LEADER Boosts Fuel Economy
In 2003, Norfolk Southern began testing a new train-handling technology on locomotives that moved coal on a 105-mile stretch of hilly, curvy track in the Blue Ridge Mountain foothills between Roanoke, Va., and Belews Creek Steam Station near Winston-Salem, N.C.
In mid-2013, the railroad reached a milestone: Every division on the network had the ability to run locomotives outfitted with LEADER, our flagship fuel-efficiency technology. LEADER – or Locomotive Engineer Assist/Display Event Recorder – is helping the company reduce locomotive fuel burn and carbon emissions.
The fuel savings achieved vary depending on train makeup, track profile, and speed. On average, an approximate 5 percent fuel-efficiency advantage has been achieved when a LEADER-equipped locomotive is used as the lead unit in a consist of locomotives. Coleman Lawrence, senior director process engineering, shared results with the industry at a November 2013 conference hosted by New York Air Brake, which developed the LEADER software with input from Norfolk Southern.
“With average fuel savings in the mid-single digits and an annual fuel burn approaching 500 million gallons, 5 percent saves NS 25 million gallons of diesel fuel,” Lawrence said. “At today’s prices, that is nearly $75 million a year.”
Reducing diesel burn by 25 million gallons would equate to lowering CO2 emissions by about 277,500 tons annually.
By end of 2013, LEADER was installed on 63 percent of the railroad’s road locomotives. The GPS-based software that powers LEADER processes train-operating conditions in real time – including track topography, curves, and train length and weight – and calculates optimal speed for those conditions. A LEADER monitor in the locomotive cab offers visual and audio cues that alert engineers to opportunities to save fuel. During 2014, we expect to finish training all of the company’s approximately 7,000 locomotive engineers on the use of LEADER.
“Conserving fuel has a positive impact on the corporation’s bottom line and it reduces our greenhouse gas emissions and environmental impacts,” Collins said.
“From a sustainability perspective, we need to continue looking for ways to operate more efficiently and reduce our impacts on the environment. The more we can be self-sustaining from a fuel-conservation perspective, the better it is for us as a company and for the industry and the country.”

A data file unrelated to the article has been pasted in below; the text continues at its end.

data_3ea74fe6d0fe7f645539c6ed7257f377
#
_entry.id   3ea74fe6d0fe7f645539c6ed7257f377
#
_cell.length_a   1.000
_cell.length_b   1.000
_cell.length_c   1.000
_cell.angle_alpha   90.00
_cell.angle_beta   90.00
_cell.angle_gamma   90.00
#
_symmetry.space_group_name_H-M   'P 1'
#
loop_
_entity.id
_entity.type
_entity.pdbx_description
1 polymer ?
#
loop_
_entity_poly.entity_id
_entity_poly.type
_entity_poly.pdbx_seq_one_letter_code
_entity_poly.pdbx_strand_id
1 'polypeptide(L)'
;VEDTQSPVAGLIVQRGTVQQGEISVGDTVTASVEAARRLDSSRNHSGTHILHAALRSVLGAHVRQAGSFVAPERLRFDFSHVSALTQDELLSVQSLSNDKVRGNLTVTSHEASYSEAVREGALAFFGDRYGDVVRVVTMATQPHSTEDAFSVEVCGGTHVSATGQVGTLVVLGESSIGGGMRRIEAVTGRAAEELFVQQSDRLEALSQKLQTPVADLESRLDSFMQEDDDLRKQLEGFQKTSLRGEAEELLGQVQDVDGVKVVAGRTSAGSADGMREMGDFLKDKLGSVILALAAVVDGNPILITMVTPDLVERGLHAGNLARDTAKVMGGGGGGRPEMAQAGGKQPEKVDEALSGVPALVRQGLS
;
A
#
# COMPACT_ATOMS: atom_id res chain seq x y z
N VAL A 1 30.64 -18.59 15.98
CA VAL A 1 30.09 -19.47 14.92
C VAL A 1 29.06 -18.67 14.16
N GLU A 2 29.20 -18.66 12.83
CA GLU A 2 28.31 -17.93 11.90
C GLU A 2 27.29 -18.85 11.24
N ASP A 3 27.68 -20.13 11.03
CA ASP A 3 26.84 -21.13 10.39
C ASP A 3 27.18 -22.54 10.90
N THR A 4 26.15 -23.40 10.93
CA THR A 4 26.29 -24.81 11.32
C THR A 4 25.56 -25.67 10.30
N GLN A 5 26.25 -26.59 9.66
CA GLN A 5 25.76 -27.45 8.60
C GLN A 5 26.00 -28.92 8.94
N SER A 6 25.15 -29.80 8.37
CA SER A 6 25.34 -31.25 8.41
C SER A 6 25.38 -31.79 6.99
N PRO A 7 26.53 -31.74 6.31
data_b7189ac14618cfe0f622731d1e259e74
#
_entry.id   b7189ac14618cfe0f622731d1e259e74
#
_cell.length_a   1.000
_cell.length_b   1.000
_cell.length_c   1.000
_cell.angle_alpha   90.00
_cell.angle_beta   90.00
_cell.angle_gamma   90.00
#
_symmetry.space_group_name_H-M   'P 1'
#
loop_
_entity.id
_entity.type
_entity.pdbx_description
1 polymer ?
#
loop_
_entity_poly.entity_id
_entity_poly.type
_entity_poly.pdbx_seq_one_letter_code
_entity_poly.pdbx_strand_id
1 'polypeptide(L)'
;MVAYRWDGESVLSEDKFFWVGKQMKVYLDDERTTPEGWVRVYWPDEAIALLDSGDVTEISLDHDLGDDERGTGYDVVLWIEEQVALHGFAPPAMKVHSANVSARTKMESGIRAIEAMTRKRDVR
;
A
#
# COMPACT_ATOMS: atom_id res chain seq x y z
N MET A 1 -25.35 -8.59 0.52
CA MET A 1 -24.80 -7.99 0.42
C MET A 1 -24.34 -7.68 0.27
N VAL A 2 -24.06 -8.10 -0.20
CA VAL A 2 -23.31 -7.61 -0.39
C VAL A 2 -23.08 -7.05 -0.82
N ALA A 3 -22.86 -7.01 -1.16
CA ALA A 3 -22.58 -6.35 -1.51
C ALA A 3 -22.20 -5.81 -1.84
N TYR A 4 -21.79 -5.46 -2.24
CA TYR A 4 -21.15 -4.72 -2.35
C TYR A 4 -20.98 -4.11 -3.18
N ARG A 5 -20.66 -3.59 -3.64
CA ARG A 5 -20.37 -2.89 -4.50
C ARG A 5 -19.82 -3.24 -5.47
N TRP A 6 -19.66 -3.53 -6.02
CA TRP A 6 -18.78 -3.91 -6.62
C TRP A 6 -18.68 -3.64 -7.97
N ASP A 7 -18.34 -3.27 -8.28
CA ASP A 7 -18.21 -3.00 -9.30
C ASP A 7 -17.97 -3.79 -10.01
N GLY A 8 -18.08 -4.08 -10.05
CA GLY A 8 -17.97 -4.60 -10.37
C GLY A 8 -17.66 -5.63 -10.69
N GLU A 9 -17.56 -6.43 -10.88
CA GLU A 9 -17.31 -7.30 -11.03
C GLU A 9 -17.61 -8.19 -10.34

Employee’s Ingenuity Speeds LEADER Rollout
Call Jonathan Collins a computer geek, and he will laugh. He’ll also agree with you: In his job as Norfolk Southern’s manager of locomotive systems and special projects, the moniker comes with the territory.
Since early 2011, Collins has managed the development and deployment of LEADER. Thanks in large part to Collins’ technical ingenuity, the railroad in 2013 rapidly accelerated the territories capable of supporting LEADER-equipped trains, going from 2,500 track route miles in 2012 to 14,500 route miles – all of the railroad’s line-of-road territories.
In his role, Collins helped Norfolk Southern customize LEADER to software developed by industry partner New York Air Brake. While the onboard LEADER system is easy for locomotive engineers to use, there’s a lot of complexity behind the user screen. That’s where Collins made his mark.
LEADER, Collins said, essentially is a physics engine, powered by algorithms that calculate optimum train speed based on track topography and dynamic train forces. For LEADER to work, Norfolk Southern first had to digitally map its rail network to collect the track topography information. In 2009 and 2010, the company deployed helicopters outfitted with infrared laser technology and precise GPS systems to do that. This aerial “fly-mapping” generated a series of latitude and longitude points along with elevations, accurate to within an inch. The infrared lasers and GPS-based camera systems recorded data points every three feet over roughly 16,000 route miles of track, generating a massive amount of raw data.
Collins and his team had the challenge of figuring out how to efficiently convert all those data points into information that could be integrated into LEADER. Before LEADER could accurately prompt engineers on train handling, the software had to be able to identify the precise location of curves, for instance, and the track elevation as a train passed over the rails.